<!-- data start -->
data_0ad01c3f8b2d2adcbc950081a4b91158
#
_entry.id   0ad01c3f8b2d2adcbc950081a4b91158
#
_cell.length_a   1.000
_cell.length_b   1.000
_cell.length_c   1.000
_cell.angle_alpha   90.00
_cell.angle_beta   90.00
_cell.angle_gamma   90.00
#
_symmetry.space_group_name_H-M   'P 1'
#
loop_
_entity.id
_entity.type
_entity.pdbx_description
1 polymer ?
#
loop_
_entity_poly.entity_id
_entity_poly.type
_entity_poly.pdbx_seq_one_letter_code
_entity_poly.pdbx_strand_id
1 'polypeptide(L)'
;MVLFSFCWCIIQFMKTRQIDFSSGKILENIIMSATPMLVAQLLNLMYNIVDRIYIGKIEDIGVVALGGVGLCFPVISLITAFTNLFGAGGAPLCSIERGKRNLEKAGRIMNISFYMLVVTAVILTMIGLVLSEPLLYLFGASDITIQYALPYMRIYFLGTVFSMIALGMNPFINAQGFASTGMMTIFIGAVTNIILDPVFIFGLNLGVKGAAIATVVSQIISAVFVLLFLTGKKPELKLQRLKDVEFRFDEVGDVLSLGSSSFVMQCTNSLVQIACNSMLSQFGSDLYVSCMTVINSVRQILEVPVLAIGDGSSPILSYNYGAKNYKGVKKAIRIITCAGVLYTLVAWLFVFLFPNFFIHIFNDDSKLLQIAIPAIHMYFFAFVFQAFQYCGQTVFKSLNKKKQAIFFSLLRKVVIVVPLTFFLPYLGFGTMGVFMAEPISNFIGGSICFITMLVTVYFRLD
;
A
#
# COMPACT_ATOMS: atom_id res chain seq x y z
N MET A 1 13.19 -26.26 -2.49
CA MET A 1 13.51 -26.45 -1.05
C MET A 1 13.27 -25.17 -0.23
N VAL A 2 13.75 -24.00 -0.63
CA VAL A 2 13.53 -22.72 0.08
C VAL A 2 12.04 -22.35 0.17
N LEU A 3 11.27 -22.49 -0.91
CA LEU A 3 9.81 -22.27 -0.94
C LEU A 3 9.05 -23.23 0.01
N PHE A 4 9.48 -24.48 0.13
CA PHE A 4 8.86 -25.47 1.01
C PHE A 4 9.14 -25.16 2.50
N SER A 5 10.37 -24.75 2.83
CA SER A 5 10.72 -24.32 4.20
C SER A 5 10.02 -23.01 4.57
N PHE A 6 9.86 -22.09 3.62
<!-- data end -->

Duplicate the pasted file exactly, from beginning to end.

data_0ad01c3f8b2d2adcbc950081a4b91158
#
_entry.id   0ad01c3f8b2d2adcbc950081a4b91158
#
_cell.length_a   1.000
_cell.length_b   1.000
_cell.length_c   1.000
_cell.angle_alpha   90.00
_cell.angle_beta   90.00
_cell.angle_gamma   90.00
#
_symmetry.space_group_name_H-M   'P 1'
#
loop_
_entity.id
_entity.type
_entity.pdbx_description
1 polymer ?
#
loop_
_entity_poly.entity_id
_entity_poly.type
_entity_poly.pdbx_seq_one_letter_code
_entity_poly.pdbx_strand_id
1 'polypeptide(L)'
;MVLFSFCWCIIQFMKTRQIDFSSGKILENIIMSATPMLVAQLLNLMYNIVDRIYIGKIEDIGVVALGGVGLCFPVISLITAFTNLFGAGGAPLCSIERGKRNLEKAGRIMNISFYMLVVTAVILTMIGLVLSEPLLYLFGASDITIQYALPYMRIYFLGTVFSMIALGMNPFINAQGFASTGMMTIFIGAVTNIILDPVFIFGLNLGVKGAAIATVVSQIISAVFVLLFLTGKKPELKLQRLKDVEFRFDEVGDVLSLGSSSFVMQCTNSLVQIACNSMLSQFGSDLYVSCMTVINSVRQILEVPVLAIGDGSSPILSYNYGAKNYKGVKKAIRIITCAGVLYTLVAWLFVFLFPNFFIHIFNDDSKLLQIAIPAIHMYFFAFVFQAFQYCGQTVFKSLNKKKQAIFFSLLRKVVIVVPLTFFLPYLGFGTMGVFMAEPISNFIGGSICFITMLVTVYFRLD
;
A
#
# COMPACT_ATOMS: atom_id res chain seq x y z
N MET A 1 13.19 -26.26 -2.49
CA MET A 1 13.51 -26.45 -1.05
C MET A 1 13.27 -25.17 -0.23
N VAL A 2 13.75 -24.00 -0.63
CA VAL A 2 13.53 -22.72 0.08
C VAL A 2 12.04 -22.35 0.17
N LEU A 3 11.27 -22.49 -0.91
CA LEU A 3 9.81 -22.27 -0.94
C LEU A 3 9.05 -23.23 0.01
N PHE A 4 9.48 -24.48 0.13
CA PHE A 4 8.86 -25.47 1.01
C PHE A 4 9.14 -25.16 2.50
N SER A 5 10.37 -24.75 2.83
CA SER A 5 10.72 -24.32 4.20
C SER A 5 10.02 -23.01 4.57
N PHE A 6 9.86 -22.09 3.62